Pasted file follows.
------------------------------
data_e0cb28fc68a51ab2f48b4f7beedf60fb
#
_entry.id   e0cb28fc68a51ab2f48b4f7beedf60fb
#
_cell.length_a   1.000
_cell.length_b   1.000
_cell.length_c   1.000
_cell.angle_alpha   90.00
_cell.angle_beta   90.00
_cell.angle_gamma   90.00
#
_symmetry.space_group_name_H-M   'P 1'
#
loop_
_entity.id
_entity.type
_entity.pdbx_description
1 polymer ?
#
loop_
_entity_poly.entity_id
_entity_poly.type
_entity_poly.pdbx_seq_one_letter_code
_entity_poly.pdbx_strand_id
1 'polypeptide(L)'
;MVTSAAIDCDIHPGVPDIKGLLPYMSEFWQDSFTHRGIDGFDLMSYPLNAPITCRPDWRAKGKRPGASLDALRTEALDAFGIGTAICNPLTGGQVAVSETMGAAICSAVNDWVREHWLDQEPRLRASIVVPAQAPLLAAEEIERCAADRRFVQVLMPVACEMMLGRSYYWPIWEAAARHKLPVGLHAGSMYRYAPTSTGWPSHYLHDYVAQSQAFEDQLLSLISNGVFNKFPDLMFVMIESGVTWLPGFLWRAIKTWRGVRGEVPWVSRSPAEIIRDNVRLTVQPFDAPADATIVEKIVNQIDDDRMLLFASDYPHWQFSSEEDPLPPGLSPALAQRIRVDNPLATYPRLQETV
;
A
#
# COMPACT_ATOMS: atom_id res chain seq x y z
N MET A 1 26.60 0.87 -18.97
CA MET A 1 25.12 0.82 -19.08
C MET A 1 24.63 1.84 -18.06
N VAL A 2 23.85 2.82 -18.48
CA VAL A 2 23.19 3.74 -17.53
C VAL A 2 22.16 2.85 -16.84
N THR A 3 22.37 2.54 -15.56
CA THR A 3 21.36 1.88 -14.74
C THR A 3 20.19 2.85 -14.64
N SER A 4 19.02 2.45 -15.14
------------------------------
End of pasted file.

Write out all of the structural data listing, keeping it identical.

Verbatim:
data_e0cb28fc68a51ab2f48b4f7beedf60fb
#
_entry.id   e0cb28fc68a51ab2f48b4f7beedf60fb
#
_cell.length_a   1.000
_cell.length_b   1.000
_cell.length_c   1.000
_cell.angle_alpha   90.00
_cell.angle_beta   90.00
_cell.angle_gamma   90.00
#
_symmetry.space_group_name_H-M   'P 1'
#
loop_
_entity.id
_entity.type
_entity.pdbx_description
1 polymer ?
#
loop_
_entity_poly.entity_id
_entity_poly.type
_entity_poly.pdbx_seq_one_letter_code
_entity_poly.pdbx_strand_id
1 'polypeptide(L)'
;MVTSAAIDCDIHPGVPDIKGLLPYMSEFWQDSFTHRGIDGFDLMSYPLNAPITCRPDWRAKGKRPGASLDALRTEALDAFGIGTAICNPLTGGQVAVSETMGAAICSAVNDWVREHWLDQEPRLRASIVVPAQAPLLAAEEIERCAADRRFVQVLMPVACEMMLGRSYYWPIWEAAARHKLPVGLHAGSMYRYAPTSTGWPSHYLHDYVAQSQAFEDQLLSLISNGVFNKFPDLMFVMIESGVTWLPGFLWRAIKTWRGVRGEVPWVSRSPAEIIRDNVRLTVQPFDAPADATIVEKIVNQIDDDRMLLFASDYPHWQFSSEEDPLPPGLSPALAQRIRVDNPLATYPRLQETV
;
A
#
# COMPACT_ATOMS: atom_id res chain seq x y z
N MET A 1 26.60 0.87 -18.97
CA MET A 1 25.12 0.82 -19.08
C MET A 1 24.63 1.84 -18.06
N VAL A 2 23.85 2.82 -18.48
CA VAL A 2 23.19 3.74 -17.53
C VAL A 2 22.16 2.85 -16.84
N THR A 3 22.37 2.54 -15.56
CA THR A 3 21.36 1.88 -14.74
C THR A 3 20.19 2.85 -14.64
N SER A 4 19.02 2.45 -15.14